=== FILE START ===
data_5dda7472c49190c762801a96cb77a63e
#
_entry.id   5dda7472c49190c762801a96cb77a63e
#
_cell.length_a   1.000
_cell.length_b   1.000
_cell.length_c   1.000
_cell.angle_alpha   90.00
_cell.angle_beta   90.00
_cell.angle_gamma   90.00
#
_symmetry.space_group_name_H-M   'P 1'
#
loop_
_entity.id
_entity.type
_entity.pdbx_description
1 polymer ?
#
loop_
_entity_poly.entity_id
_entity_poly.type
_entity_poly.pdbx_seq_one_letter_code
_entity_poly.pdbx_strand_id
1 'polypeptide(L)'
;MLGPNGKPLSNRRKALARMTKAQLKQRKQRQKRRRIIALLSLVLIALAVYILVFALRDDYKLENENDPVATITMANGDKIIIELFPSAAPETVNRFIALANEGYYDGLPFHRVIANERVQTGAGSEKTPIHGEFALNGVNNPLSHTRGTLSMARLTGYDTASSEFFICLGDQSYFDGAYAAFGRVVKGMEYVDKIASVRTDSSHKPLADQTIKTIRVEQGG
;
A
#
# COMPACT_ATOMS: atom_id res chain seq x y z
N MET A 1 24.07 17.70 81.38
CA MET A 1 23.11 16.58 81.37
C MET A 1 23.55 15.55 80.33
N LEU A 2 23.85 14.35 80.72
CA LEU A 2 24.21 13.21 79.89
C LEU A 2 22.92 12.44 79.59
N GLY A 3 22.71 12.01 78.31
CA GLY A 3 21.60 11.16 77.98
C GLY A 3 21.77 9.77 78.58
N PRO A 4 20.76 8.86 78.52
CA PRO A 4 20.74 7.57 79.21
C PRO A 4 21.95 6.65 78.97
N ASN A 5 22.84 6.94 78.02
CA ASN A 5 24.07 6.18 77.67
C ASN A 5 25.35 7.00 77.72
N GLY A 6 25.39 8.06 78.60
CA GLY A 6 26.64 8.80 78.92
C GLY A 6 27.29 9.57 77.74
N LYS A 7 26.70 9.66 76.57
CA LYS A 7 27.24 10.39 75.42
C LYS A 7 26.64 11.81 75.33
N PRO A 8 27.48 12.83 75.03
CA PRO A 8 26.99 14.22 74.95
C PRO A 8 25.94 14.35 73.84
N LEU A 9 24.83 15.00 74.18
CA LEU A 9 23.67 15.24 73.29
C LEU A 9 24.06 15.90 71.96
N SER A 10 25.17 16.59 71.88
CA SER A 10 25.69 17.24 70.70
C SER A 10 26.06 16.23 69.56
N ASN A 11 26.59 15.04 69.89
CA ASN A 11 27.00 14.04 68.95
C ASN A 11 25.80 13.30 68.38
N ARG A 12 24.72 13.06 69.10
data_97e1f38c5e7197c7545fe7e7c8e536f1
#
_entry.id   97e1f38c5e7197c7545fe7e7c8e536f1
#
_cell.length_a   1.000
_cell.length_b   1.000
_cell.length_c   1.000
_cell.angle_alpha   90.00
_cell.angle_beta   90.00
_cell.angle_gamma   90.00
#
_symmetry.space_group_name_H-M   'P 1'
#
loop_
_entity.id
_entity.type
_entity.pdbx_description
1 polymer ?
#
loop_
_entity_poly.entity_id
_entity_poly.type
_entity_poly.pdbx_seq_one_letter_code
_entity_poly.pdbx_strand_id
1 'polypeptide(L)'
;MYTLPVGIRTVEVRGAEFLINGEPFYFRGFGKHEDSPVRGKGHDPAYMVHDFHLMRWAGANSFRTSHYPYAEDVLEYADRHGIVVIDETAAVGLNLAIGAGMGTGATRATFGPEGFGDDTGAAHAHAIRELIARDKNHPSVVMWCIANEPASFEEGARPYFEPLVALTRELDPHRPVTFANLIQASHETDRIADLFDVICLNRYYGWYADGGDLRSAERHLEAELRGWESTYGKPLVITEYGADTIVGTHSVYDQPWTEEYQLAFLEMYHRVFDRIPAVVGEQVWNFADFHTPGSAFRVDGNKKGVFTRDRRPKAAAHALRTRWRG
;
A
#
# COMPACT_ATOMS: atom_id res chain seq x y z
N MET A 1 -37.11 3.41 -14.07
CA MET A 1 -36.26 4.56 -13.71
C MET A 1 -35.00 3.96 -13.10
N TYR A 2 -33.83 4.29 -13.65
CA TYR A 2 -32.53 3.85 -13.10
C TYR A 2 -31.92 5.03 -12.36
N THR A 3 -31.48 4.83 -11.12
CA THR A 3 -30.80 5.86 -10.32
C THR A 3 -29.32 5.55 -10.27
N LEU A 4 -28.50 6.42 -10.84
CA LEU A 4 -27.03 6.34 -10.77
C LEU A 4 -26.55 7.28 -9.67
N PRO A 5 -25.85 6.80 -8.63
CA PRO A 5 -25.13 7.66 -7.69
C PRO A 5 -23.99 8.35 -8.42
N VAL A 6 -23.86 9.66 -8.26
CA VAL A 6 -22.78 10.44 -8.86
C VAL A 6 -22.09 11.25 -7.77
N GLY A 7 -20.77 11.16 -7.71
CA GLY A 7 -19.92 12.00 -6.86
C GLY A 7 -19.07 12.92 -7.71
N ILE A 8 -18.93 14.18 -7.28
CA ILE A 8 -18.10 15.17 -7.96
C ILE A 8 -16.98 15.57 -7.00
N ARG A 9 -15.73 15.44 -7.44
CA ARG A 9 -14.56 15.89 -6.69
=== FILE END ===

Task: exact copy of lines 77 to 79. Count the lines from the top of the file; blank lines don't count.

#
loop_
_entity.id